I like to get action pictures of wildlife. That was difficult until recently. I bought a Tamron 150-600 mm lens and replaced my 9-year-old Tamron 28-300 mm lens with a Tamron 18-300 mm. The 18-300 is my daily walkaround lens although the 150-600 is always in the trunk of the car. The 18-300 is best for outdoor spontaneous action because it is lighter and focuses faster. The 150-600 is best for getting through wire fences such as those which surround many enclosures at the San Diego Zoo, Safari Park, SeaWorld, Lions Tigers & Bears, Discovery Nature Center, and others.

Following is one of my best action pictures ever, taken at the San Diego Jetty while I was visiting the Jetty Cats feral colony.

Run! He wants to put us on Facebook! Run!Seagulls running

Many decades ago I was reading an interview with a photographer from National Geographic magazine. One of the questions concerned how he got such great shots of wildlife. His answer was that he always focused on the eyes. If he did that, everything else would fall into place.

I focused on the eyes of that first seagull, but by the time I pushed the shutter button, the birds had moved so that it looks like I focused on the eye of the second seagull because it’s just ever so slightly more in focus. I was about 50 feet from these birds and the picture metadata shows a shutter speed of 1/250, which is why I got such good motion in the wings and legs. It was taken with the 150-600 lens but the focal length was 150 and the f/stop was 5.0.

I will have more pictures in the next few days of wildlife from the San Diego Jetty, including, of course, the Jetty Cats.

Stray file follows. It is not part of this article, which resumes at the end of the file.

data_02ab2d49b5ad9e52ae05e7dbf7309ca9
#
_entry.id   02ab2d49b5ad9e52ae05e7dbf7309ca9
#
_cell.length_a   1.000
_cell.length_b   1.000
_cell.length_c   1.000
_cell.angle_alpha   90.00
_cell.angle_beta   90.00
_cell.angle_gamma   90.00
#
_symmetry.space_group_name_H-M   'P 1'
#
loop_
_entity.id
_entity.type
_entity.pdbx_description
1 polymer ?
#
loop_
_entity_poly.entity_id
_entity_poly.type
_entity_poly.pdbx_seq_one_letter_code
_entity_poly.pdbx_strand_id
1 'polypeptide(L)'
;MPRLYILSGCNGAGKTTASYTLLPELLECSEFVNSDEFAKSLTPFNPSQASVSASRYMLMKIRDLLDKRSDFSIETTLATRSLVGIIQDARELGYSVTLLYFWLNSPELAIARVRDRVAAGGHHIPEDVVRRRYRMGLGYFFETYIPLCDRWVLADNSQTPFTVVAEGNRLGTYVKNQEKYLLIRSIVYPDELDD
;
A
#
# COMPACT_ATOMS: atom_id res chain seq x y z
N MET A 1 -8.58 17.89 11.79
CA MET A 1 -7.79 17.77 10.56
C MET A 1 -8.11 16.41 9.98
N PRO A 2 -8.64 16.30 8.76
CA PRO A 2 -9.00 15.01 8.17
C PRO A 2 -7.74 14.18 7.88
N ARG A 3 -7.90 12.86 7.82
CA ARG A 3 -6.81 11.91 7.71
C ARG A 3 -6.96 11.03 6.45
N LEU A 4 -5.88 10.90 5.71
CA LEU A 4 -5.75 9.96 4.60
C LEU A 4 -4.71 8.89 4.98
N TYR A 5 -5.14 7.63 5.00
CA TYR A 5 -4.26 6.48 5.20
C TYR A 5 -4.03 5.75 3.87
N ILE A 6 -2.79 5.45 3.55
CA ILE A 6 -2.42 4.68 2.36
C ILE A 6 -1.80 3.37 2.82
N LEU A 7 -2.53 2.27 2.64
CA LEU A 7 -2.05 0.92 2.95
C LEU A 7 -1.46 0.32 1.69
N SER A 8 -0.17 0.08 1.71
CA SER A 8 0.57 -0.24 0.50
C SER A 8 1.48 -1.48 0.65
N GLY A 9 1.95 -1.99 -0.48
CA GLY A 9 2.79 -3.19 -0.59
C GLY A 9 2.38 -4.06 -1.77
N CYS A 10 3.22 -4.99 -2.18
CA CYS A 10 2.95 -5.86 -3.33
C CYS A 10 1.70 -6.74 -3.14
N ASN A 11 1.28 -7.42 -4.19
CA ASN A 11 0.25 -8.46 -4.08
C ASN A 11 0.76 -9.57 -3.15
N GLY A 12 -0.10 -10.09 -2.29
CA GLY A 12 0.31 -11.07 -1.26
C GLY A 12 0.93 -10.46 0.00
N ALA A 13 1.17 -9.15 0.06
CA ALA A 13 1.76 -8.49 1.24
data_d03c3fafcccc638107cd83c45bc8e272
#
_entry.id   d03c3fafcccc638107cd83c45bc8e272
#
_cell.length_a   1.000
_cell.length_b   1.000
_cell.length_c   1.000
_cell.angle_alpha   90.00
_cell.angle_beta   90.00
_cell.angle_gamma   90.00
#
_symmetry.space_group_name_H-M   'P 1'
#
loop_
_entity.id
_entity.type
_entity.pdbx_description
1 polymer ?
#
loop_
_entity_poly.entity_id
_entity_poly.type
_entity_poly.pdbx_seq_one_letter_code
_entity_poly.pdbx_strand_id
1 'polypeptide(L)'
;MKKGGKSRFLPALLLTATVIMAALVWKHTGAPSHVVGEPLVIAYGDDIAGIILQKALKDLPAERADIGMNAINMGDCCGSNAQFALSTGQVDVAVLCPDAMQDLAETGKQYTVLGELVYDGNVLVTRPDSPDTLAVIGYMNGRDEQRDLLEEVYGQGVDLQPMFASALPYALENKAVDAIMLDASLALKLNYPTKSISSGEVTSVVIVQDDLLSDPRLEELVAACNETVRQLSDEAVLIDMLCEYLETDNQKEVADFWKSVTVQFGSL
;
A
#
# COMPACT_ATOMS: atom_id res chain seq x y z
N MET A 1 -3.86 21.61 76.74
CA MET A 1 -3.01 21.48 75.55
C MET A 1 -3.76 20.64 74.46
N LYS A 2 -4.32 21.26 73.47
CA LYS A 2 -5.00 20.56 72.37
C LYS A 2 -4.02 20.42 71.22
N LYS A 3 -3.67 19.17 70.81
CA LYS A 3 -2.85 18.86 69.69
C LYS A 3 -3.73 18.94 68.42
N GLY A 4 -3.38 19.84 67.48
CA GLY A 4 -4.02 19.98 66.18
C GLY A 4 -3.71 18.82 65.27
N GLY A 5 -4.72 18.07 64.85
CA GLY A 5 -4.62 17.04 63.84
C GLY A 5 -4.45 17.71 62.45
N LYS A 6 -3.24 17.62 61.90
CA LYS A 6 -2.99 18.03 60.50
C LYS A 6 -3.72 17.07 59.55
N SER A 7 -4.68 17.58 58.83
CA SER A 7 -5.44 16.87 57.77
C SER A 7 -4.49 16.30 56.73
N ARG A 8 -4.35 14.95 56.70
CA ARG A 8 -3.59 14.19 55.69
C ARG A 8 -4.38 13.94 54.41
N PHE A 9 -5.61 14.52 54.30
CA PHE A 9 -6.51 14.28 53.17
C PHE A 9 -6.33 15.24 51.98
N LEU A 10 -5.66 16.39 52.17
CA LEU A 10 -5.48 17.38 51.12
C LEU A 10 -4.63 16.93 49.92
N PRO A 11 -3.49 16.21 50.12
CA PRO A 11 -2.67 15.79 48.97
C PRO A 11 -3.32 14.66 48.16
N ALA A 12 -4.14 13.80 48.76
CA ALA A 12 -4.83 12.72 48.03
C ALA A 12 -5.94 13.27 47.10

I'm Zoey the Cool Cat, and I approve this post

Picture of the Moment—The monster under the bed

Picture of the Moment

Long-time readers know that I don’t have children and never wanted children.

I like to jokingly say that it’s because, being the horrible juvenile delinquent that I was, any children I might have had would probably have been horrible juvenile delinquents, too.

Truly, though, it’s because I can’t imagine explaining to a toddler that there really is a monster under the bed.

Zoey the Cool Cat, the monster under the bed

Zoey the Cool Cat has never been an under-the-bed cat, but it is her preferred hiding place when strangers come over. Today, the window tinting guys came over. Instead of installing curtains and blinds on most of the windows, which seemingly get all dusty and never cleaned, Jim & I chose to put privacy tinting on the windows. The tint keeps out 57% of the heat from the sun, allowing the cooling system to work better in this 100°F+ heat wave we’re having. It also lets us see out but doesn’t let people see in. Pretty nice. And less expensive than curtains or blinds.

I'm Zoey the Cool Cat, and I approve this post